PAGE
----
Starting deep in the Northwoods of Minnesota and running 3,000 miles south to the Delta, the Mississippi River is perhaps America’s most famous waterway. Ten states border the river. Each is part of the Great River Road scenic byway. So, the chance to take a trip along Minnesota’s section of the byway is only scratching the surface of a beautiful area.
From a toy shop to an eagle habitat, as well as a chance to see the world’s largest boot, the southeastern section of the state offers beauty and quirky scenery. Our visit covered a small portion of Minnesota’s section of the byway.
LARK Toys in Kellogg offers an eclectic look into the world of games and toys. The store is home to a museum, taking a look at the history of games and toys. Exhibits hug the walls of the main hallway at the store. Visitors can relive their childhoods through the displays, which include dolls, small action figures, automobiles, robots and games.
LARK Toys was created in the early 1980s, when Sarah and Donn Kreofsky created wooden toys, which they sold at art fairs. They developed a following and soon were selling toys to about 2,500 stores nationwide. They eventually opened their own store. Wooden toys are on display at the store. The Kreofskys sold the store in 2008. The current owners have maintained the toy tradition.
Besides toys and the museum, LARK has a unique carousel. The characters are far from your typical merry-go-round horses. They are specially designed animals, including otters, roosters and flamingos.
The store is known for its stegosaurus carving. The dinosaur was carved from Minnesota basswood. It took four years to create the attraction, which weighs more than 800 lbs.
Our next stop on the Great River Road tour had a personal connection to me. During a stop at the National Eagle Center in Wabasha, I learned that a statue standing alongside the Mississippi River was a tribal ancestor. Chief Wapahasha II (also known as The Leaf) was a tribal ancestor. His father, Wapahasha I (Red Standard or Red Cap), as well as his son, Wapahasha III (Bounding Wind), served as leaders of the eastern Dakota (known by non-Indians as Santee Sioux). The city was named after Wapahasha II, considered by the United States government as the first chief of his people.
Wapahasha III helped settle the Santee on to the tribe’s present-day reservation in northeast Nebraska. My brother, Roger (Santee’s longtime tribal chairman) participated in the dedication ceremony for Wapahasha II’s statue at the eagle center.
The National Eagle Center, itself, works to save and protect injured eagles. The center currently has four eagles at the center – three bald eagles and a golden eagle. Each eagle will remain at the center, as they’re unable to return to the wild.
Visitors can view the eagles upclose, within a few feet of the giant birds. The eagles are used during exhibits and public displays.
Wabasha has been home to the National Eagle Center since its inception as a conservation effort in 1999. The city is located among prime eagle viewing area. Several bald eagles live year round in the area. More bald eagles and golden eagles will spend the winter months there. The Mississippi River doesn’t freeze, but Lake Pepin, just north of the eagle facility, does freeze over. The area offers eagles a fertile feeding area.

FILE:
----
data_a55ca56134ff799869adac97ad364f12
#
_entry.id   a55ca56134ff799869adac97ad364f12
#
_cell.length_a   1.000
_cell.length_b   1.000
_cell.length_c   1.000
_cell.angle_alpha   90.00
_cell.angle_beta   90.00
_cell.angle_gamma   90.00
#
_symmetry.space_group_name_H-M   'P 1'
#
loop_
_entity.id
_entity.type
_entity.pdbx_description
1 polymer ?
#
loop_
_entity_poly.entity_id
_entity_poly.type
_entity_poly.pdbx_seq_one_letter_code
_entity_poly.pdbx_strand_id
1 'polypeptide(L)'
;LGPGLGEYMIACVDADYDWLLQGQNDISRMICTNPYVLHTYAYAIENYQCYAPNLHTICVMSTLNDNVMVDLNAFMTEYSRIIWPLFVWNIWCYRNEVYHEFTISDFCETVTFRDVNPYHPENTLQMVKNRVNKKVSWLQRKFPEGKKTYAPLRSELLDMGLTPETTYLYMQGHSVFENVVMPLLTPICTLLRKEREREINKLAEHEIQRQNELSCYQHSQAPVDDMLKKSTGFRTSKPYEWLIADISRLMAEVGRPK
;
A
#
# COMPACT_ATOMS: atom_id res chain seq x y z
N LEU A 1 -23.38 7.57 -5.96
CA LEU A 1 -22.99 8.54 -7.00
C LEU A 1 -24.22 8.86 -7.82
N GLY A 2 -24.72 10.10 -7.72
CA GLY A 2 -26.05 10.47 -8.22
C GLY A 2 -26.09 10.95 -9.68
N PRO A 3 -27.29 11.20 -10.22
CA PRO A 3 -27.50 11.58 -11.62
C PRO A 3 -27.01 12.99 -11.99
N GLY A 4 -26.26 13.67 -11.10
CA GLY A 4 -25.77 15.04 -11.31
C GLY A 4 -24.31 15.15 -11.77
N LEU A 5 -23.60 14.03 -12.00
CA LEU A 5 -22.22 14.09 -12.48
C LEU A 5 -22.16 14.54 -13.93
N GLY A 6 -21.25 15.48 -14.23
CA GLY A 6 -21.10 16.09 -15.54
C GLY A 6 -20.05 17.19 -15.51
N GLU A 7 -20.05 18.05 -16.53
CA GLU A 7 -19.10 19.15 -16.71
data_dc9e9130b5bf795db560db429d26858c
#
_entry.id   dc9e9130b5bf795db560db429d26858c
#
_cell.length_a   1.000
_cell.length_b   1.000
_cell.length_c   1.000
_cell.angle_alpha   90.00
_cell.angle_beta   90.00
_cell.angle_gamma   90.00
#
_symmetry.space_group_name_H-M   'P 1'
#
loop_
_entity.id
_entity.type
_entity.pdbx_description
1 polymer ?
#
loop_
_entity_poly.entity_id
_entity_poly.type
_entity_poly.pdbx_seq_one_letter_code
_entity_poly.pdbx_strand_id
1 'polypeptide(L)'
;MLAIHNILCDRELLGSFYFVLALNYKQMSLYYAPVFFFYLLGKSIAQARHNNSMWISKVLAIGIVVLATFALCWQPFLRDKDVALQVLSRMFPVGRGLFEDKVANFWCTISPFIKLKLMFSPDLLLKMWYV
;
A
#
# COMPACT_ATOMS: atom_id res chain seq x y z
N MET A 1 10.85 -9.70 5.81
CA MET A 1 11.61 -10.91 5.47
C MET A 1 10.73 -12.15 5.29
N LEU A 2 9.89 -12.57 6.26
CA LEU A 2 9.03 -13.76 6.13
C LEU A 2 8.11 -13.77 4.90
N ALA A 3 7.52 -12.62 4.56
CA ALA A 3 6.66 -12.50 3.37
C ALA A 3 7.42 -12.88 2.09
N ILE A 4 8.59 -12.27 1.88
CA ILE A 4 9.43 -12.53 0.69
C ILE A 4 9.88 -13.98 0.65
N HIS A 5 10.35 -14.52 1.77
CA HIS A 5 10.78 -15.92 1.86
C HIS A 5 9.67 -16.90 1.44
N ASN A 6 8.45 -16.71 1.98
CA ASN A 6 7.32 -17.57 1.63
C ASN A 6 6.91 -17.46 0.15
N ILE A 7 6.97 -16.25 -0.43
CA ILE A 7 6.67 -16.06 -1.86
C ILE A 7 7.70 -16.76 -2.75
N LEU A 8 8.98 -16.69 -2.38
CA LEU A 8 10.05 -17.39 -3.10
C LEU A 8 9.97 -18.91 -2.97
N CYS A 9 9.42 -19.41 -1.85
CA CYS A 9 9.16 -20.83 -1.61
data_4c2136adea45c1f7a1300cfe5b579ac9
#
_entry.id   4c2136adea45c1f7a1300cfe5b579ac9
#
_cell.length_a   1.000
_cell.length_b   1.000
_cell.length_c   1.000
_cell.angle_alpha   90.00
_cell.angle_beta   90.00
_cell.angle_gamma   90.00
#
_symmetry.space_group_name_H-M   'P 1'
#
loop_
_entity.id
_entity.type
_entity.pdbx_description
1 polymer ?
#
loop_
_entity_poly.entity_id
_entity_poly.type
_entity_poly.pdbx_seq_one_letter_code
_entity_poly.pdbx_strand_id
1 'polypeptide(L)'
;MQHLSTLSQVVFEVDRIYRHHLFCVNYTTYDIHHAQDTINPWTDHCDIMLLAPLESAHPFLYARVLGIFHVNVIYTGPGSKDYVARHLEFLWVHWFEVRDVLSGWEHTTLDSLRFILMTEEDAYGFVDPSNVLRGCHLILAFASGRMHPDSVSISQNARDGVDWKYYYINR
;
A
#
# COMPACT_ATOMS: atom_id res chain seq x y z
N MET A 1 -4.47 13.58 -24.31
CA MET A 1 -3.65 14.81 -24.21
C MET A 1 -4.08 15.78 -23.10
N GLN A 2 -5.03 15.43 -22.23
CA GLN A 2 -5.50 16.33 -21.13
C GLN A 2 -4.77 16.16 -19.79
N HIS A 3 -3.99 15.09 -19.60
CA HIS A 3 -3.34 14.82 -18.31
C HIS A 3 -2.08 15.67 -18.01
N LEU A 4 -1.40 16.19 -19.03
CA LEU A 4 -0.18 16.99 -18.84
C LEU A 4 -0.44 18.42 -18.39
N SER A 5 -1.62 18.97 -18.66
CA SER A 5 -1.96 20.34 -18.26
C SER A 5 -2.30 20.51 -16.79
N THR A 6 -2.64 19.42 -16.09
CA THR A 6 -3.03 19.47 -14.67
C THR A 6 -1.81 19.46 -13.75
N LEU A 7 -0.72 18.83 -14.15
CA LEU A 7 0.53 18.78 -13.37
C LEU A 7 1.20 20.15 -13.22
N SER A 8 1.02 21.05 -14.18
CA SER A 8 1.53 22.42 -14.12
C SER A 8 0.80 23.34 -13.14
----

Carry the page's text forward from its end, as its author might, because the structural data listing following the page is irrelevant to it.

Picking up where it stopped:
The National Eagle Center’s overlook allows a great view of the Mississippi River. Visitors can check out scopes to eye birds in flight or along the trees. The river is home to boats speeding up and down the river, as well as tugs moving loads.
After our visit to the eagle center, we made our way along the Great River Road to Red Wing. Perhaps you’ve heard the name before. It’s home to Red Wing Boots, some of the best American-made working boots.
Red Wing Boots is home to the world’s largest boot. The boot stands two floors high. It’ a size 638 ½ D. Maybe Paul Bunyan could use a pair that size?
The store takes a look at the history of Red Wing Boots, from the original boot to how a boot is made. Red Wing Boots have been featured in several movies, including “Five Easy Pieces,” “North Country” and “Dukes of Hazzard.”
During our visit, the group we were with grabbed lunch at The Veranda, inside historic St. James Hotel. The menu offers interesting options to choose from – walleye fish sandwiches to BLTs. I went with the BLT. The sandwich featured thick-cut pepper bacon and beefsteak tomatoes. Lisa had a turkey and brie sandwich, which featured a slice of Granny Smith apple.
Following lunch, we enjoyed a brief tour of the 140-year-old hotel. We checked out some rooms in the original section of the hotel, and a couple in the addition.
We wished we could have continued our tour of the Great River Road, but we had to back to the Twin Cities. Minnesota’s Great River Road is a road worth traveling. I envision a future road trip where we try to take in more of the state’s attractions along the Mississippi River.
Disclaimer: Our trip was complimentary, as part of a pre-TBEX travel bloggers conference outing. TBEX is Travel Bloggers Exchange. However, all opinions and views are ours.